“What to measure” and “How to measure” are well-known dilemmas for IT executives. The reality is that many IT projects are measured by criteria that are more closely aligned with completion rather than success—meaning IT is telling the business, “measure us by our adherence to the project plan rather than the benefits that the project provides to the organization.”
Unsurprisingly, business managers are often left unsatisfied with the outcomes of IT initiatives when success is not easily measurable.
Consider a Windows 10 migration. A sales director likely couldn’t care less about what flavor and version of an operating system runs on their laptop, but they might care a lot if their laptop performance slows down after IT “did something to it.” So, while IT might regard the Windows 10 migration project as a success once all devices in the project plan have been upgraded, end-users suffering performance degradation as a result of migration might have a very different take on the project’s “success.”
I posit that the key to supporting today’s workforce lies within the concept of the “quantified user” where, just as we are able to quantify the number of steps we take per day to help us improve our personal health, the “quantified user” is one whose experience within the digital workspace is quantified and given a score in order to measure IT’s impact on that user’s productivity.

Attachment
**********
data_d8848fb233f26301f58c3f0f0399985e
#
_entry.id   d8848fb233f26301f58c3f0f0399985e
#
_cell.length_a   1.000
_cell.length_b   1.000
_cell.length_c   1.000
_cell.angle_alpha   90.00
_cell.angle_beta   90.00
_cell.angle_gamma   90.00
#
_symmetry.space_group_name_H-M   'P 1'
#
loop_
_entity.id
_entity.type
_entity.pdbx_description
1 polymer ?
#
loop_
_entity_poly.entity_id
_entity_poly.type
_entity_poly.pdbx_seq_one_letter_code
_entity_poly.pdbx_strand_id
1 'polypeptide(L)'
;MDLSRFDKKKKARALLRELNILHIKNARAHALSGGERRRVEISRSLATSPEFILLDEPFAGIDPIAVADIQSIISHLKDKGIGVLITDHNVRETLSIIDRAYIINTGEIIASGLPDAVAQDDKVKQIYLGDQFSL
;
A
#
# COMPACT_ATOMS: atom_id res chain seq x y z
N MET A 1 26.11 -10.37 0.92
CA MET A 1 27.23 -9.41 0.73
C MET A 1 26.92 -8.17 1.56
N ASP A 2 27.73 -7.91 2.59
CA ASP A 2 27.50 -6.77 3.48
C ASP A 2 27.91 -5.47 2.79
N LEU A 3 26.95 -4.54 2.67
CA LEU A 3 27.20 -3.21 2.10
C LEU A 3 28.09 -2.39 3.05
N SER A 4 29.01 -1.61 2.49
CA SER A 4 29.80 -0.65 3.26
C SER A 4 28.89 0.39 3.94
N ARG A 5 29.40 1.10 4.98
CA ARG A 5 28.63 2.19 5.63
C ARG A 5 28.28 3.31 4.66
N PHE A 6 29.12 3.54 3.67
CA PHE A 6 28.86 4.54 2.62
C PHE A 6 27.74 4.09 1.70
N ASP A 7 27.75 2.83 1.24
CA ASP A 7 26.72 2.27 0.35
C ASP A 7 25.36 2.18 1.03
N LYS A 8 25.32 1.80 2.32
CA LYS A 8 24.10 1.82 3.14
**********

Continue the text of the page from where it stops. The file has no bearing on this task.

Gartner calls this “Digital Experience Monitoring” (DEM); an availability and performance monitoring discipline that is implemented through the application of visualization, analytic and machine-learning functionality into a combination of datasets ingested from various IT metrics. These datasets may be then observed and analyzed with the goal of optimizing the holistic operational experience, productivity and behavior of end-users.
Calculating employees’ “digital experience score” may be accomplished by analyzing all the factors that could impact their productivity using a data-collection agent right where they conduct most if not all their work—the endpoint.
Why the endpoint? Because as critical IT functions are being outsourced and managed by third parties, reduced visibility into network transactions, data center transactions and overall IT infrastructure is inevitable. Therefore, an end-user’s workspace—the endpoint-has become the most privileged point of view IT could have into the state and the health of an increasingly scattered IT environment.
Like one’s credit score, their digital experience score might be calculated based on the availability and performance of all the factors that could impact their technology experience. That is, everything from network and resource problems to infrastructure and system configuration issues, resulting in a number that is normalized and trustworthy. Also, like a credit score, the digital experience score will likely be relied on for critical business decisions, compared across teams and groups of users, and used by IT to improve service delivery to better align with business productivity.